Do Parental Reports of Routinized and Compulsive-Like Behaviours Decline with Child’s Age?: A Brief Report of a Follow-Up Study

  •  Sheila Glenn    
  •  Angela Nananidou    


Background: Routinized and compulsive-like behaviours are very common in young children; however, previous studies have shown inconsistent results as to the age such behaviours decline. Another issue concerns any association with later Obsessive-Compulsive Disorder (OCD). Method: Related measures longitudinal design: We compared parent ratings of children over a 6 year period. The sample consisted of 109 children (aged 8 to 18 years, 62 males). Measures were of routinized and compulsive-like behaviours, OCD behaviours, worries and fears. Results: Routinized behaviours decreased significantly over the 6 year period, but not for children reported to have difficulties. OCD behaviours increased significantly with 31% of the sample having above threshold scores; however, only one child in the sample had an OCD diagnosis. There were significant correlations between CRI, OCD and fear and worry scores. Conclusion: We confirmed the view that anxiety reduction is one of the functions of routinized behaviours. A small number of children had high scores on routinized behaviours and the OCD measure, but there was only 1 diagnosis of OCD in the sample. This suggests that they may be part of the typical distribution of such behaviours.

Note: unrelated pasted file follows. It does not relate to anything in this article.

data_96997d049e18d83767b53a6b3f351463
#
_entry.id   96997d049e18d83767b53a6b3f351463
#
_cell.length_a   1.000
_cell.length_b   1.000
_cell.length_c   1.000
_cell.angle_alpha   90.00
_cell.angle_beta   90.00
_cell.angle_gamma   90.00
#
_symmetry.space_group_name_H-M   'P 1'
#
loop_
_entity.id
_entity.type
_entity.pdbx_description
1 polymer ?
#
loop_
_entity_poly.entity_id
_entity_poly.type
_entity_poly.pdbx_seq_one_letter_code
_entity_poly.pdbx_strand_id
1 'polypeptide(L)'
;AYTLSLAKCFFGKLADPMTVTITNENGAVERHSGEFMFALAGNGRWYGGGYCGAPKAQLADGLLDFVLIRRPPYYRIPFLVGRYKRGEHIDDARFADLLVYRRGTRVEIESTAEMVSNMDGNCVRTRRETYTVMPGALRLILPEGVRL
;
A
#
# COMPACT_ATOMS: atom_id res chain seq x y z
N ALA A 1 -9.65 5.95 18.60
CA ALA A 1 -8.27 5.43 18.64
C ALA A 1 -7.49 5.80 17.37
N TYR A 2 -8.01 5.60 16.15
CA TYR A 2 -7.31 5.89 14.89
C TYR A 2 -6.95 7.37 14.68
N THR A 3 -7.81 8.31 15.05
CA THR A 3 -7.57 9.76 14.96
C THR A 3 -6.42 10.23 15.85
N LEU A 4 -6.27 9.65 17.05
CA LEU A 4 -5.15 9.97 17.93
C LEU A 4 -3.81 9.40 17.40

This work is licensed under a Creative Commons Attribution 4.0 License.
  • ISSN(Print): 1927-0526
  • ISSN(Online): 1927-0534
  • Started: 2011
  • Frequency: semiannual

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1. Google-based Impact Factor (2021): 1.11
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